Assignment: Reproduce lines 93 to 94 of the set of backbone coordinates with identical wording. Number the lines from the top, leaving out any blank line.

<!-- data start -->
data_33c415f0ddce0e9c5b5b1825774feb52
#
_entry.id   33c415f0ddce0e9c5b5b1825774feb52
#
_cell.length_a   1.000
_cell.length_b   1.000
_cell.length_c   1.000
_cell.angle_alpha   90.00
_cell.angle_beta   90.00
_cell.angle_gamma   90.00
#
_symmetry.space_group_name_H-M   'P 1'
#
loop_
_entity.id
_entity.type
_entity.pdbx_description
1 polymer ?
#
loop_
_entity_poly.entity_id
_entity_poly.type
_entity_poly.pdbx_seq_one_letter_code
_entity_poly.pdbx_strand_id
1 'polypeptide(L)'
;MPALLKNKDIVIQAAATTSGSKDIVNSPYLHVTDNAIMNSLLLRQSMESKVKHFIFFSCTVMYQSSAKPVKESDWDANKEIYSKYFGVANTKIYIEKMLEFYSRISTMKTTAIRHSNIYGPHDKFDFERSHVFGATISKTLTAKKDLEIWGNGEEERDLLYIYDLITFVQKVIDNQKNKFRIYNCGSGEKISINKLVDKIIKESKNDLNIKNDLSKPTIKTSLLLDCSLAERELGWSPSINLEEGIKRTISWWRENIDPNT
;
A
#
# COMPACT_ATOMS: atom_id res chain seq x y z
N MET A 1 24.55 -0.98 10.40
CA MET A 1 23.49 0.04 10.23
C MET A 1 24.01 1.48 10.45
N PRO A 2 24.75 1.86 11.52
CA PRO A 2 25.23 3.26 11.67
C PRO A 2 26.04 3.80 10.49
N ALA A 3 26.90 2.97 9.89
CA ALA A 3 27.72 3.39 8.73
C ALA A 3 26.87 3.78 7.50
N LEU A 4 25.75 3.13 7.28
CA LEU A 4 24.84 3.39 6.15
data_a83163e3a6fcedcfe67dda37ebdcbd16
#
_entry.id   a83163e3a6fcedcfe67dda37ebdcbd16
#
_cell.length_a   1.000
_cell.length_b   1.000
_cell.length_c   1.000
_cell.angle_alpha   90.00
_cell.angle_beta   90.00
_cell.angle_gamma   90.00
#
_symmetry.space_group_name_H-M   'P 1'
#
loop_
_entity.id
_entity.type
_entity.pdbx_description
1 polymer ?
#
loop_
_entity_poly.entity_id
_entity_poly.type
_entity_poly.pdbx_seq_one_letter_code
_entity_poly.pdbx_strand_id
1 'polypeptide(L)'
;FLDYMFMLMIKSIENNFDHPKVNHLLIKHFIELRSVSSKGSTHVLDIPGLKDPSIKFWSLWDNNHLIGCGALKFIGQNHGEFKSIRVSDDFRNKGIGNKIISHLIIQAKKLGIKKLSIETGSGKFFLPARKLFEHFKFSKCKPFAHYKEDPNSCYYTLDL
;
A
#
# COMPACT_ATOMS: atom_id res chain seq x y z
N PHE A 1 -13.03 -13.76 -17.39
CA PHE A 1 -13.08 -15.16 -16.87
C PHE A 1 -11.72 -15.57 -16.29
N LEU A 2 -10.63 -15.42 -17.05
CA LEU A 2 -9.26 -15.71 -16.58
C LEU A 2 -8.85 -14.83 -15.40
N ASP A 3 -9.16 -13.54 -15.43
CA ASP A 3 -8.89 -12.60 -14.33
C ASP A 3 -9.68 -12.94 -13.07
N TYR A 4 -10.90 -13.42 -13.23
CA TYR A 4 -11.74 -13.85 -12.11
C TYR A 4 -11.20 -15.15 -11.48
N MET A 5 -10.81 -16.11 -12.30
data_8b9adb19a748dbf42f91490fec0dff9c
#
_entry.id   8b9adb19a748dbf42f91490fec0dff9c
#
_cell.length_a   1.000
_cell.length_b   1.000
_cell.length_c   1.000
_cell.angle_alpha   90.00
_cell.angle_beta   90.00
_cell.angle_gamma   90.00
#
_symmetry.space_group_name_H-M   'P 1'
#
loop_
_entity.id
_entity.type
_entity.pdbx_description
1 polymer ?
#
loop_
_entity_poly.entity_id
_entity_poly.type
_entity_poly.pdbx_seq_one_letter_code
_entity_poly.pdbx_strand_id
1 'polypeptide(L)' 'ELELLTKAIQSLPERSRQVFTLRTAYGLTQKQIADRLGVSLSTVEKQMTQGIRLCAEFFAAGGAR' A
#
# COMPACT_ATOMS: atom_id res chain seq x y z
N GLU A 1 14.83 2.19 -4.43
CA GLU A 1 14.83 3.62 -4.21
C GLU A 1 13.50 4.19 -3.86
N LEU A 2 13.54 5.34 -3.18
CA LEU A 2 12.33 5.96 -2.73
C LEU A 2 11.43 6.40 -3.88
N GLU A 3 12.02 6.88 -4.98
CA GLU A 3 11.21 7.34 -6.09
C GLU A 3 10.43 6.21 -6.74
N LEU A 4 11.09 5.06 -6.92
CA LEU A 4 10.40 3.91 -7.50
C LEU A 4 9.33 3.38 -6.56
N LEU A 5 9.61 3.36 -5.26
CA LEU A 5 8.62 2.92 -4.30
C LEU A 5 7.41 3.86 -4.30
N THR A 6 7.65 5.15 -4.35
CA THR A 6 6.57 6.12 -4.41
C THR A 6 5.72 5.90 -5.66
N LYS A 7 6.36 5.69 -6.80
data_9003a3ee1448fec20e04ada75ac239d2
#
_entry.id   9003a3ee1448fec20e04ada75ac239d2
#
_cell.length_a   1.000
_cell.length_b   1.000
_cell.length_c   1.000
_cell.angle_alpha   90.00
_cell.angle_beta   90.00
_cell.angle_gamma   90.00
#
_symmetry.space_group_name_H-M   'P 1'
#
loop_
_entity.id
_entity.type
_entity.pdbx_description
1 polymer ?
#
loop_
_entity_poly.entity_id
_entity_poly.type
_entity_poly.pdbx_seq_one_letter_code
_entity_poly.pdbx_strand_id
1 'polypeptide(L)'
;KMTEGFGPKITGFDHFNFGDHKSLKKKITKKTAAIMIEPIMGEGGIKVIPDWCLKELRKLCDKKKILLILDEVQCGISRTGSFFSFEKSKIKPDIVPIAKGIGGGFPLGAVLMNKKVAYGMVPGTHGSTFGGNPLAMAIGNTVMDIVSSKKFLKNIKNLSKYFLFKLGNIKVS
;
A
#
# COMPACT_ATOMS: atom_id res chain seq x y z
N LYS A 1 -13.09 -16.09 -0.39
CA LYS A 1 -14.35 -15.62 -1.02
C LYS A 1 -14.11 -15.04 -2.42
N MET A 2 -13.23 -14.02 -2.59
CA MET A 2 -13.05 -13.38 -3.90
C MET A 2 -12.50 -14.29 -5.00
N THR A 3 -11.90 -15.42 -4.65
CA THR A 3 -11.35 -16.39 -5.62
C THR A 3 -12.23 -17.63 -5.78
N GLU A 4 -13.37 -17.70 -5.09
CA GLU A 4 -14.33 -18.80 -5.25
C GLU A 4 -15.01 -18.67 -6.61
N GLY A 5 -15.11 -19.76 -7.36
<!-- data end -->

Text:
_cell.angle_beta   90.00
_cell.angle_gamma   90.00